j_printer = pprint.PrettyPrinter(indent=2)
for record in json_response['interfaces']:

Other variations of this you can try are:

This is an abbreviation
If you have a second LANforge resource
Show a specific port

Example of Creating a Station

Running the script

[lanforge@ct524-debbie py-json]$ python3 ./
Example 1: will create stations sta0200,sta0201,sta0202
Ex 1: Checking for station : http://localhost:8080/port/1/1/sta0200
Ex 1: Next we create stations...
Ex 1: Next we create station sta0200...
Ex 1: station up sta0200...

Example 2: using port list to find stations
Ex 2: checking for station : sta0220
Ex 2: create station sta0220
Ex 2: set port sta0220

Example 3: bring ports up and down
Ex 3: setting ports up...
Ex 3: setting ports down...
...ports are down
Example 4: Modify stations to mode /a
using add_sta to set sta0200 mode

Example 5: change station encryption from wpa2 to wpa3...
using add_sta to set sta0200 wpa3

Example 7: alter TX power on wiphy0...

Looking inside the script

Create a station

lf_r = LFRequest.LFRequest(base_url+"/cli-form/add_sta")

Flags are a decimal equivalent of a hexadecimal bitfield you can submit as either 0x(hex) or (dec) a helper page is available at http://localhost:8080/help/add_sta

You can watch console output of the LANforge GUI client when you get errors to this command, and you can also watch the websocket output for a response to this command at ws://localhost:8081. Use $ wsdump ws://localhost:8081/ to follow those messages.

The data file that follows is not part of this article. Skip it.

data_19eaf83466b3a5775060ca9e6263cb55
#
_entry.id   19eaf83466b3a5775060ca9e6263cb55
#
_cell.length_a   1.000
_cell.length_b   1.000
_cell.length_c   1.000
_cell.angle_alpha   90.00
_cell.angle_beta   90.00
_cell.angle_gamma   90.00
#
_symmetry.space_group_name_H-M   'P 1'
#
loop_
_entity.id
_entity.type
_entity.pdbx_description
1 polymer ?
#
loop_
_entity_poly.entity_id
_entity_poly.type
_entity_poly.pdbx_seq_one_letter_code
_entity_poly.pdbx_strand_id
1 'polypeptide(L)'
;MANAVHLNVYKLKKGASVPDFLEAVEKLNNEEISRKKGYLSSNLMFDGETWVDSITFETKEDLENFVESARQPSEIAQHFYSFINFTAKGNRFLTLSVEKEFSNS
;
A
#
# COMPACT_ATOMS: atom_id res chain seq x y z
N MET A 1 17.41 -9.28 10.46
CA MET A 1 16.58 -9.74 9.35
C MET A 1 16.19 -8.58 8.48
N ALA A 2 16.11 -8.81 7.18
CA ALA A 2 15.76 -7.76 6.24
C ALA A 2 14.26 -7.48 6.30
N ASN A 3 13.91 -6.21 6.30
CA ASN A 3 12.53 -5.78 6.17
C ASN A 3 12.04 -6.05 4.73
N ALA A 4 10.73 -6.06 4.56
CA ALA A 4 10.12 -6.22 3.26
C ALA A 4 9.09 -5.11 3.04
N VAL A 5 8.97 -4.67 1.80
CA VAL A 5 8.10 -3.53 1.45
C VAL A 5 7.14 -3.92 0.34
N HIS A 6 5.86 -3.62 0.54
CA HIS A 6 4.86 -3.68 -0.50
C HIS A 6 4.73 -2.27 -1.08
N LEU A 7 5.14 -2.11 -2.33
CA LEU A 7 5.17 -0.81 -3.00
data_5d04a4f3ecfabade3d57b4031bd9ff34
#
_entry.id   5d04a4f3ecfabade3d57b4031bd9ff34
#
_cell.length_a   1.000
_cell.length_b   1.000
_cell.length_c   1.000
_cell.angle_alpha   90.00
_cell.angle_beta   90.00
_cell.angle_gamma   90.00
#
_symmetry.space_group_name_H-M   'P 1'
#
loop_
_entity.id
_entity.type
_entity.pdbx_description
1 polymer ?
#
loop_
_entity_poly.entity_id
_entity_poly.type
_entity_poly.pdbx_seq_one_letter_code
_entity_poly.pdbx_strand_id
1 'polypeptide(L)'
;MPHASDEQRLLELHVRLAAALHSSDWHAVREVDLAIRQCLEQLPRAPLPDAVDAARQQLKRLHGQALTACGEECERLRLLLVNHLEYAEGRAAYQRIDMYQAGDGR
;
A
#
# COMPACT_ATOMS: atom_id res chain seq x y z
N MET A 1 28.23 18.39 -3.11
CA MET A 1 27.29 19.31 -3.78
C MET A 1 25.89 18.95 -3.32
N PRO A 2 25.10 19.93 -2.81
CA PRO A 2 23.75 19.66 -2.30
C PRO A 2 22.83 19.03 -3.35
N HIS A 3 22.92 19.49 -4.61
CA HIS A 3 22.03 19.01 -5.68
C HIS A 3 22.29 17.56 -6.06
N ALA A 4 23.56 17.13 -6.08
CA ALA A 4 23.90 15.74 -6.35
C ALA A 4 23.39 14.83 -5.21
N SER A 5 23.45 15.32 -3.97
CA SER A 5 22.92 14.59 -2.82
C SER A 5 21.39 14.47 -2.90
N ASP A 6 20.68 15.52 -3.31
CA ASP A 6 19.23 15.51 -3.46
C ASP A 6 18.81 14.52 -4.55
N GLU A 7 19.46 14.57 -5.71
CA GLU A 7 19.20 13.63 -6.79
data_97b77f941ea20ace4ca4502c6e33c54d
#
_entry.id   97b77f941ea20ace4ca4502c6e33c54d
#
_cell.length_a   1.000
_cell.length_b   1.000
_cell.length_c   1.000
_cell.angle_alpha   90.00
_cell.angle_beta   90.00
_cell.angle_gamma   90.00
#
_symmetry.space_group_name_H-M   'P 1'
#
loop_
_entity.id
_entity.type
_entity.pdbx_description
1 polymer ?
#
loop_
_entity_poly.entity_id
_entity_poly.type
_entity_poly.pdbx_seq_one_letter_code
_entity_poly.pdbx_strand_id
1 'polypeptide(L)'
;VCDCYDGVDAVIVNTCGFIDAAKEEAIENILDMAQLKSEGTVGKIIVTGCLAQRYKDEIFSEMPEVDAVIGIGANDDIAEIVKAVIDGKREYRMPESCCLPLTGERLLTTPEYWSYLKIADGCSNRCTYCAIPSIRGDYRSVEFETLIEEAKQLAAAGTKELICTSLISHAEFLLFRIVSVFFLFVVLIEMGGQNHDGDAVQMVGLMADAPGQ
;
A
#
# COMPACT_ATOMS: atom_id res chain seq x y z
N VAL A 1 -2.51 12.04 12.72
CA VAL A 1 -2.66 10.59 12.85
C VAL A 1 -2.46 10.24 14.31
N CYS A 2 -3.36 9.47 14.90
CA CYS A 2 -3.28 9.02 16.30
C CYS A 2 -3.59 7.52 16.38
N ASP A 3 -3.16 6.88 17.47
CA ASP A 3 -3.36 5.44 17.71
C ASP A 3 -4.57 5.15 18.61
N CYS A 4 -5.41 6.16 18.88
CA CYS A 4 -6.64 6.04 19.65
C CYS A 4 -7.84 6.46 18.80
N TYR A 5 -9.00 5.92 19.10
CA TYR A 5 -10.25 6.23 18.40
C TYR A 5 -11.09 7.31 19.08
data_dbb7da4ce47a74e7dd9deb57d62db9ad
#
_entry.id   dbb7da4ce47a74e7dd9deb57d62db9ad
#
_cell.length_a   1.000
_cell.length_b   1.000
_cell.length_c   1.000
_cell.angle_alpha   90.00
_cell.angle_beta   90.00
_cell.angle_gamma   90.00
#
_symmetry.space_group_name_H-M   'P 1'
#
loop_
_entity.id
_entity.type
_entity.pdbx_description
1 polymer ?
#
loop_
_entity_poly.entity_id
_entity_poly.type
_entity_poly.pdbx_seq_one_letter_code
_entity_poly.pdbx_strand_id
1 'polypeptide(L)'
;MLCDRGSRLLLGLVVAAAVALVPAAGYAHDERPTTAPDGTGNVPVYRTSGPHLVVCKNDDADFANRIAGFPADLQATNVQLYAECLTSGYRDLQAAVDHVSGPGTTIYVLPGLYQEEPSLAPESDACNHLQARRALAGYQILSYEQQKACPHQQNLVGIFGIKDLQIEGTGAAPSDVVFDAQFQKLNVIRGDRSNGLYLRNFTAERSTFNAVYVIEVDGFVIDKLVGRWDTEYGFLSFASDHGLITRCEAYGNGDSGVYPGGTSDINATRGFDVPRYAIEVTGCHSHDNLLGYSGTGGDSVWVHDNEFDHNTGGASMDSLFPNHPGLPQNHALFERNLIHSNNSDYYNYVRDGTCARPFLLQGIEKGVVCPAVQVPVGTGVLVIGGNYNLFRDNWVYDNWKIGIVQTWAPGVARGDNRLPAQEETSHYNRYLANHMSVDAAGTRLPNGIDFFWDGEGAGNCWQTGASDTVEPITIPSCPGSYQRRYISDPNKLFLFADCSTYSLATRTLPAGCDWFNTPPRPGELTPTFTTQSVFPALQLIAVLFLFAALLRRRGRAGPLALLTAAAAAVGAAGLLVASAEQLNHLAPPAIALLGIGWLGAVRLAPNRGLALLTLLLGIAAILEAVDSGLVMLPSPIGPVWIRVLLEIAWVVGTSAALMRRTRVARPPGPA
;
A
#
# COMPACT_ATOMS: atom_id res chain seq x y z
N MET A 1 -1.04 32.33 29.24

Modes are listed at http://localhost/LANforgeDocs-5.4.1/lfcli_ug.html or at

The MAC address field is a pattern for creation: entirely random mac addresses do not take advantage of address mask matchin in Ath10k hardware, so we developed this pattern to randomize a section of octets:

keep parent
chars [0-9a-f]
use this digit

If you get errors like "X is invalid hex character", this indicates a previous rm_vlan call has not removed your station yet: you cannot rewrite mac addresses with this call, just create new stations.

The staNewDownStaRequest() creates a station in the Admin-Down state. This is a good way to efficiently create batches of stations because it defers all the PHY layer activity which takes significant time when you do it in a loop.

lf_r.addPostData( LFUtils.staNewDownStaRequest(sta_name, resource_id=resource_id, radio=radio, ssid=ssid, passphrase=passphrase))

Sleeping for 50ms is not sufficient to interact with the station, but is a functional minimum to allow the LANforge to start processing the command; this is a good value to use in a loop that creates stations. Follow with: